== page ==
This newness is comprehensive, both in its exclusion of the evil and its inclusion of the good. It is summed up by the apostle in two things, "righteousness and holiness." "Put off," he says, "the old man, which is corrupt, according to the deceitful lusts, and be renewed in the spirit of your mind; put on the new man, which, after God, is created in righteousness and true holiness" (Eph. 4:21-24, literally "righteousness and holiness of the truth," that is, resting on or springing out of the truth).

The new man is meant to be righteous and holy, inwardly and outwardly, before God and man, as respects law and gospel, and this THROUGH THE TRUTH. For as that which is false ("the lie," verse 25) can only produce unrighteousness and unholiness, so "the truth" produces righteousness and holiness, through the power of the Holy Ghost. Error injures, truth heals; error is the root of sin; truth is the root of purity and perfection.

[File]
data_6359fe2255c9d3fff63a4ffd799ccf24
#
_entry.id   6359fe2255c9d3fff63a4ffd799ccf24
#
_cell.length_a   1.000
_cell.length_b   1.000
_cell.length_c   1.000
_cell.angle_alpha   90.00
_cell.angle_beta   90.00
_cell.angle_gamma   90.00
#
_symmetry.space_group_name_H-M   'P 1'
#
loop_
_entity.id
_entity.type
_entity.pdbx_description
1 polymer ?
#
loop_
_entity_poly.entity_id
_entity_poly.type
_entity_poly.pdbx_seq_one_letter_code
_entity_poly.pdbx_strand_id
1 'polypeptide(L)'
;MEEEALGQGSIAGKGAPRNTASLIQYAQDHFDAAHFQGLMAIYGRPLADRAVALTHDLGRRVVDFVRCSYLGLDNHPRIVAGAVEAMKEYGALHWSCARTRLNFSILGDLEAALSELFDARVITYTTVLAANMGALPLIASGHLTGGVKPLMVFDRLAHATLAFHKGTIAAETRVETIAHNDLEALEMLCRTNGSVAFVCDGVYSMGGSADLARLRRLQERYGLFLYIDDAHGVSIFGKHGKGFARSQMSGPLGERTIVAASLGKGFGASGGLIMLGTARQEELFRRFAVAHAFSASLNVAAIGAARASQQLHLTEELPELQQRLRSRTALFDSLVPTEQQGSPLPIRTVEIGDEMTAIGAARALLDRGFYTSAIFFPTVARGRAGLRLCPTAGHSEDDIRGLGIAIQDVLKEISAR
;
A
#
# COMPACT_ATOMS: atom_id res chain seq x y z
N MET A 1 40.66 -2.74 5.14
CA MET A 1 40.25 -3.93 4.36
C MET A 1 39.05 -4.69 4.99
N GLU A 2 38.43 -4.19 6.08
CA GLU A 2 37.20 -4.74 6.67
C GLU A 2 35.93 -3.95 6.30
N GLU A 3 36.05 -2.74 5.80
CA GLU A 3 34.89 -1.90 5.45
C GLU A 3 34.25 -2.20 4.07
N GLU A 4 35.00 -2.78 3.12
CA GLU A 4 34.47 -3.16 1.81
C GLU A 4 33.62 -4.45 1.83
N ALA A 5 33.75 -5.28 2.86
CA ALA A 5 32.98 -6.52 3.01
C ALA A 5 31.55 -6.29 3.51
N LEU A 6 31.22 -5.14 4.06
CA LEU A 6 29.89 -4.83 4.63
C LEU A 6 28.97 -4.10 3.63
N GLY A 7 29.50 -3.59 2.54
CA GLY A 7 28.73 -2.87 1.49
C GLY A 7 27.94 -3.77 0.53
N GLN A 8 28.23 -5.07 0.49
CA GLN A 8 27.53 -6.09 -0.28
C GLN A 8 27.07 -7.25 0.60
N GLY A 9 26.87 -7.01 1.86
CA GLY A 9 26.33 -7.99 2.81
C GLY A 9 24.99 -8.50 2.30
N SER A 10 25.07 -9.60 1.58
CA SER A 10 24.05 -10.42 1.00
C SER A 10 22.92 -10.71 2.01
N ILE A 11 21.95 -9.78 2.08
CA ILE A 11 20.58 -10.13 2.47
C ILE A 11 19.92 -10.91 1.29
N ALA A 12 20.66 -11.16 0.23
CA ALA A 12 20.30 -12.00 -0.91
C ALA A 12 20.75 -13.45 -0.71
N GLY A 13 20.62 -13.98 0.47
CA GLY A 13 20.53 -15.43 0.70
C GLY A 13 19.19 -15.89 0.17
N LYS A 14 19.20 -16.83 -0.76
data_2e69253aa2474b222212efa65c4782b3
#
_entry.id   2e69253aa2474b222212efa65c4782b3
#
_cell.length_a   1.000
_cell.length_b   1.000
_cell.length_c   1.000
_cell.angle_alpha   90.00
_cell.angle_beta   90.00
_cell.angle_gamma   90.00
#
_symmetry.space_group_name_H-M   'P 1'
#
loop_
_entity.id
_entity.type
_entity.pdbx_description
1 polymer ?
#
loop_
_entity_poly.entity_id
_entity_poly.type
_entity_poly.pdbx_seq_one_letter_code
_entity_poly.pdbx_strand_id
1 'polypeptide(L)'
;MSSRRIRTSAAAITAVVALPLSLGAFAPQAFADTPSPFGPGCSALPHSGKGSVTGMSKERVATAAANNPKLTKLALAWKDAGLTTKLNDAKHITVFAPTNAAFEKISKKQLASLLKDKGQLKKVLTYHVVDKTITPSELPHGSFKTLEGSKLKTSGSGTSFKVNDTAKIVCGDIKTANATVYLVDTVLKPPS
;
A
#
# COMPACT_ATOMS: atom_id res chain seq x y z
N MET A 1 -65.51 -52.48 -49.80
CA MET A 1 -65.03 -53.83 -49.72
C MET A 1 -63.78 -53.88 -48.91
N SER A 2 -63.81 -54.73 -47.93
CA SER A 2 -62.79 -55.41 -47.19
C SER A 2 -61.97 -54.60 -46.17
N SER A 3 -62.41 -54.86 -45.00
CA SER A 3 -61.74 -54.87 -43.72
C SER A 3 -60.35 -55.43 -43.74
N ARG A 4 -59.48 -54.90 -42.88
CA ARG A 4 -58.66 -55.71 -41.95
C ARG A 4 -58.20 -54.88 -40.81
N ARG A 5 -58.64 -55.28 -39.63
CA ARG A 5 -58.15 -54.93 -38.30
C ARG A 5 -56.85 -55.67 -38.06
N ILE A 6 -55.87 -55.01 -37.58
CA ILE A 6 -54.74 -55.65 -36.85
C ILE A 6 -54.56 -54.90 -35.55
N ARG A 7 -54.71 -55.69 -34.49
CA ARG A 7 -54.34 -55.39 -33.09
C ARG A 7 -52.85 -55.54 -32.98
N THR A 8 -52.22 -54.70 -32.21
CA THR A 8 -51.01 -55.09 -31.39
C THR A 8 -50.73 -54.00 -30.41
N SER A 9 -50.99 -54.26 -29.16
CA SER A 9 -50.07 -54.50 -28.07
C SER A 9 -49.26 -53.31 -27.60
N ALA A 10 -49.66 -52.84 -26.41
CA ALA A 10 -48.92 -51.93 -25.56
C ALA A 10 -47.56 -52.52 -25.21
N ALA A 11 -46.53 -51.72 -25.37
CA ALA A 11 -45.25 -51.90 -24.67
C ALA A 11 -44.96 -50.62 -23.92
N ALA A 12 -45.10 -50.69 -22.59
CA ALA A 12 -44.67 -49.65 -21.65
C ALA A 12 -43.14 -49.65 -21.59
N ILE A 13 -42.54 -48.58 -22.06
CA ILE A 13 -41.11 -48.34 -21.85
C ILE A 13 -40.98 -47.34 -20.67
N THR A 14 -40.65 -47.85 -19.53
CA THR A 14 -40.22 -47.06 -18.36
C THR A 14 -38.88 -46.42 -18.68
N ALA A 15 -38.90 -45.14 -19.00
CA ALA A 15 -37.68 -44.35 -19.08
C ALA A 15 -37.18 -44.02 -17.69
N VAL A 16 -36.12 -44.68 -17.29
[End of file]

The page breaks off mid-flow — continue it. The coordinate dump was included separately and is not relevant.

It is then to a new standing or state, a new moral character, a new life, a new joy, a new work, a new hope, that we are called. He who thinks that religion is made up of anything less than this knows nothing yet as he ought to know. To that which man calls "piety," less may suffice; but no religion which does not in some degree embrace these can God recognize as genuine.

These are weighty words of the apostle: "we are HIS WORKMANSHIP" (Eph. 2:10). Of Him and through Him and to Him are all things pertaining to us. Chosen, called, quickened, washed, sanctified and justified by God Himself, we are in no sense our own deliverers. The quarry out of which the marble comes is His; the marble itself is His; the digging and hewing and polishing are His: He is the sculptor and we the statue.